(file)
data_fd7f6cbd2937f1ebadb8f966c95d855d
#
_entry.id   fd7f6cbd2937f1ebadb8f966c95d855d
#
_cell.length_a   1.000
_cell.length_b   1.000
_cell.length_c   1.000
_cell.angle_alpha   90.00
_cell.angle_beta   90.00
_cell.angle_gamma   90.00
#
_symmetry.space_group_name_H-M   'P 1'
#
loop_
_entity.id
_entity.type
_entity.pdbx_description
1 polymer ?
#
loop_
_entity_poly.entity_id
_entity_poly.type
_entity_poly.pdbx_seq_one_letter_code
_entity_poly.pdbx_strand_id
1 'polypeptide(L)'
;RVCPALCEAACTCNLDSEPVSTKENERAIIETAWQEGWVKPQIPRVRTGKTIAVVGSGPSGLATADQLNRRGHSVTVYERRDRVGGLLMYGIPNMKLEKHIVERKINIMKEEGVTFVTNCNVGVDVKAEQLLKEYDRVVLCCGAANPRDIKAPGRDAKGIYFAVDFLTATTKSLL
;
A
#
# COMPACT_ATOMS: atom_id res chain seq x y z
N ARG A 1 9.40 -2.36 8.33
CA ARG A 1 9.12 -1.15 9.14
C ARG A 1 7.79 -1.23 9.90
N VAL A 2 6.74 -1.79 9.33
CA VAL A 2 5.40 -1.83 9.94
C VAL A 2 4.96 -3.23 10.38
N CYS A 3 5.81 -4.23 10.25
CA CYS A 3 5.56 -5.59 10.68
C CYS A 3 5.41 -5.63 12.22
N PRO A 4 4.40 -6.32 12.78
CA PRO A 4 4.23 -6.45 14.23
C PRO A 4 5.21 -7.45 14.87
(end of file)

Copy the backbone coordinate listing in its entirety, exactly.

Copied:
data_fd7f6cbd2937f1ebadb8f966c95d855d
#
_entry.id   fd7f6cbd2937f1ebadb8f966c95d855d
#
_cell.length_a   1.000
_cell.length_b   1.000
_cell.length_c   1.000
_cell.angle_alpha   90.00
_cell.angle_beta   90.00
_cell.angle_gamma   90.00
#
_symmetry.space_group_name_H-M   'P 1'
#
loop_
_entity.id
_entity.type
_entity.pdbx_description
1 polymer ?
#
loop_
_entity_poly.entity_id
_entity_poly.type
_entity_poly.pdbx_seq_one_letter_code
_entity_poly.pdbx_strand_id
1 'polypeptide(L)'
;RVCPALCEAACTCNLDSEPVSTKENERAIIETAWQEGWVKPQIPRVRTGKTIAVVGSGPSGLATADQLNRRGHSVTVYERRDRVGGLLMYGIPNMKLEKHIVERKINIMKEEGVTFVTNCNVGVDVKAEQLLKEYDRVVLCCGAANPRDIKAPGRDAKGIYFAVDFLTATTKSLL
;
A
#
# COMPACT_ATOMS: atom_id res chain seq x y z
N ARG A 1 9.40 -2.36 8.33
CA ARG A 1 9.12 -1.15 9.14
C ARG A 1 7.79 -1.23 9.90
N VAL A 2 6.74 -1.79 9.33
CA VAL A 2 5.40 -1.83 9.94
C VAL A 2 4.96 -3.23 10.38
N CYS A 3 5.81 -4.23 10.25
CA CYS A 3 5.56 -5.59 10.68
C CYS A 3 5.41 -5.63 12.22
N PRO A 4 4.40 -6.32 12.78
CA PRO A 4 4.23 -6.45 14.23
C PRO A 4 5.21 -7.45 14.87